Weekend Of Discontent Precedes Likely Liberal Leadership Fight

HARD POLITICS of the kind beyond the micromanagement of Tony Abbott’s Chief of Staff, Peta Credlin, dictates that his leadership will be challenged and/or terminated in the next 96 hours; the brilliance Abbott promised as an unlikely Liberal Prime Minister has been suffocated by his abrogation of government to a staffer and his refusal to abandon her when she became a liability. A meeting of Liberal MPs on Tuesday will produce a boilover.

There’s no need to go over the background to what is likely to happen in the next few days; it’s all we have talked about for the past week, and anyone who has been hidden under a rock should read the last half-dozen articles I have published — and then come back to this one. I’ll assume everyone knows, at least broadly, what has been going on.

But after almost 30 years of watching Australian politics like a hawk, I know the difference between a temporary fracas that might blow over and the kind of uprising that almost invariably ends with a leadership ballot, or several of them if the first produces no change: and what is going on in the Liberal Party right now fits into the latter category, and we will see some sort of formal move against Prime Minister Tony Abbott at the party room meeting of federal Liberal MPs scheduled to occur on Tuesday.

Unless, that is, Abbott resigns before he can be pushed.

This morning’s article — in a pause of breath before all hell breaks loose — is more a conversation piece than the more formal opinion column pieces I usually publish here; I am deeply disturbed (and a little upset) that a fine candidate for the Prime Ministership that “nobody” even rated as a Liberal leader looks certain to be dispensed with: if not next week then soon after as, mortally wounded by what has already happened even now, his inevitable demise becomes a reality.

When it does, Abbott will have nobody to blame but himself.

I receive all sorts of criticism for what I publish here, and I assure anyone who wishes to add to its stocks that I have a very, very thick skin; even so, when I single out targets I don’t do so lightly, and if the events of the past six months or so have shown anything to my detractors, it should be that I am more than capable of applying the blowtorch — reasonably, logically and fairly — as much to my own side of the political fence as to those on the Left whose politics (and some of its practitioners) I richly detest.

Assurances by those around the Prime Minister, friend and foe alike — that he retains the “utter support” of his Cabinet, of Liberal MPs and the Liberal Party in its broader sense, and similar formulations of this sentiment — should, sensibly, be ignored.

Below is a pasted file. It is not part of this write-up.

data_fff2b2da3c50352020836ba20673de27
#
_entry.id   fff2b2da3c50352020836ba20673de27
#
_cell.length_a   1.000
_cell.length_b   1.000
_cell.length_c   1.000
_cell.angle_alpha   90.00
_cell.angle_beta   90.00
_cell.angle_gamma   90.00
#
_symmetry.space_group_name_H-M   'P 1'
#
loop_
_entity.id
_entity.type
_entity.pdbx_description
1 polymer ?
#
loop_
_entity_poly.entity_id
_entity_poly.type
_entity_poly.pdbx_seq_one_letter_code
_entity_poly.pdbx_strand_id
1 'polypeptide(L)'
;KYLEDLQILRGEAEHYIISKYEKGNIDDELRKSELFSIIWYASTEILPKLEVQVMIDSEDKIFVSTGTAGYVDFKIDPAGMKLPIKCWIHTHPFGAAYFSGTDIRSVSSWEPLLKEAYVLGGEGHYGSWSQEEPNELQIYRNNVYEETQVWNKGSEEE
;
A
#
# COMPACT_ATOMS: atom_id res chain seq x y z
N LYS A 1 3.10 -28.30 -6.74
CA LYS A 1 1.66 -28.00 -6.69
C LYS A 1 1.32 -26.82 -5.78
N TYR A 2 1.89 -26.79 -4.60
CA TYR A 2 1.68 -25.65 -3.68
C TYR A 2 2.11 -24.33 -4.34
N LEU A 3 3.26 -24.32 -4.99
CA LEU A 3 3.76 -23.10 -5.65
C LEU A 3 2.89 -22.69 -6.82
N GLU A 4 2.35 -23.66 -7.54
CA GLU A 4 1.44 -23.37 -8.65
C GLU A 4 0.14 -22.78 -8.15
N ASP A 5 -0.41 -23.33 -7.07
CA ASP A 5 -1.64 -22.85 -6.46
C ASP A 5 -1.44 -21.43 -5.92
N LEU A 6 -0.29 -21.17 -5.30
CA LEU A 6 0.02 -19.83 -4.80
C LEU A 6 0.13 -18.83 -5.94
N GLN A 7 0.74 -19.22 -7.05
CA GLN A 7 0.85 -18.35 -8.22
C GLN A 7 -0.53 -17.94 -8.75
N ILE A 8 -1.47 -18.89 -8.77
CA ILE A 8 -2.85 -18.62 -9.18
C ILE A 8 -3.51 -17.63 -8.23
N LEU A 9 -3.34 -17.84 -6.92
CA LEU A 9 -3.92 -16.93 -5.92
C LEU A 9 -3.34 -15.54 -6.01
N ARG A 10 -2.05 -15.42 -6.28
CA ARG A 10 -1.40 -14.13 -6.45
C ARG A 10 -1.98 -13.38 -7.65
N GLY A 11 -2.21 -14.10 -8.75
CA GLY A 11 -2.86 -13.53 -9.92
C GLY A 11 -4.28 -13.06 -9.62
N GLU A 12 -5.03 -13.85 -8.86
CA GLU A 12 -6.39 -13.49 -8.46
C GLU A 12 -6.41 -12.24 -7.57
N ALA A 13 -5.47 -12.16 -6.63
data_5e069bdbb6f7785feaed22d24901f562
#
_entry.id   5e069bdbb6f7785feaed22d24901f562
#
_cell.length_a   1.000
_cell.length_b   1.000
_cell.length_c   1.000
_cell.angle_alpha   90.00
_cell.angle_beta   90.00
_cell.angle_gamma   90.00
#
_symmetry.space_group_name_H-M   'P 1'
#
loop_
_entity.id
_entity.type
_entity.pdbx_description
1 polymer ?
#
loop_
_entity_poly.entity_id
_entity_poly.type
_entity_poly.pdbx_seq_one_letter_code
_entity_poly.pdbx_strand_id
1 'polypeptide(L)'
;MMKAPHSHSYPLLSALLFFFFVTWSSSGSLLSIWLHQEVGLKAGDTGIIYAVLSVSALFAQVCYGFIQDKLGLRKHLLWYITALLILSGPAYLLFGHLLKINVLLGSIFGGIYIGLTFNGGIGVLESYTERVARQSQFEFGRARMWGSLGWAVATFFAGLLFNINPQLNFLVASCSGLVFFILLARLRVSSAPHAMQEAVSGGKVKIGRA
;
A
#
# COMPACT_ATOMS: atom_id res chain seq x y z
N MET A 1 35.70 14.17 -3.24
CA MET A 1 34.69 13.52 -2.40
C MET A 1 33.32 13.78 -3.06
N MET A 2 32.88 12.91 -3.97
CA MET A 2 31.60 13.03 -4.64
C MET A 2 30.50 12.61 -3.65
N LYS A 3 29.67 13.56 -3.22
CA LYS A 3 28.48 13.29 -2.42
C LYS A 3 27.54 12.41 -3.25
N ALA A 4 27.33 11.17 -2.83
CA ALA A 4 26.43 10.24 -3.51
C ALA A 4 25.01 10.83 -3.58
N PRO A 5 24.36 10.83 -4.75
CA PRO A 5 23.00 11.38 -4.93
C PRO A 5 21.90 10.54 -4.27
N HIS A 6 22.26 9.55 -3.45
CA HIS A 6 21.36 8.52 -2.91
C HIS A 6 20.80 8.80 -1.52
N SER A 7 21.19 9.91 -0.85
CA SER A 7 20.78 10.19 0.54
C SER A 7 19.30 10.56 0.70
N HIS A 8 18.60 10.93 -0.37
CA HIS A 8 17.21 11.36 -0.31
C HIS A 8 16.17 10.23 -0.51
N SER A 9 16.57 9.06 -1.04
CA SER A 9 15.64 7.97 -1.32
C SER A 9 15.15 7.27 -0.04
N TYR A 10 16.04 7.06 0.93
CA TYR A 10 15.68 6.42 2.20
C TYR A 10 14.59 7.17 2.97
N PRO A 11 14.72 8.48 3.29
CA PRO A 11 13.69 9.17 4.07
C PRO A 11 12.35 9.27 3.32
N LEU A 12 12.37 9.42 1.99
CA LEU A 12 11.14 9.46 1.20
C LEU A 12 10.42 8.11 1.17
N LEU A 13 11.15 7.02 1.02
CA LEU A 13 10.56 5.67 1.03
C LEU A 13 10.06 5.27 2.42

The fact is that the federal Liberal Party has become a powderkeg, primed to explode, and the moment when a match is thrown is near.

There are a small number of factors that have fed into this that are beyond Abbott’s control; the hostile Senate his government faces — perhaps the most hostile upper house faced by any government in the 65-odd years since proportional representation was introduced to the upper house, Whitlam’s in 1975 included — is one of them.

The ruthlessly destructive, brazen and wanton damage inflicted by Clive Palmer, lusting after vengeance against anything with a Coalition label on it in retaliation over the “sin” committed by the former LNP government in Queensland of not engaging in potentially corrupt cronyism to benefit Palmer’s business demands, is another.

Yet most of the problems Abbott faces are self-inflicted; and all derive — directly or indirectly — from the presence of Peta Credlin and the result of the so-called “Credlin Choke,” which has stacked government offices across the country with selectively vetted Credlin acolytes and ground the government to a complete halt as a consequence.

Certainly, the achievements trotted out by Abbott — axing the carbon tax, stopping the boats, abolishing the mining tax, and so on — are achievements indeed, and have kept faith with core commitments made by the Coalition prior to its ascension to office.

But the micromanagement of every aspect of governance — staff appointments, policy vetting, media management, even acting as a proxy for Abbott in meetings with key business and industry figures — is a particular model that has failed.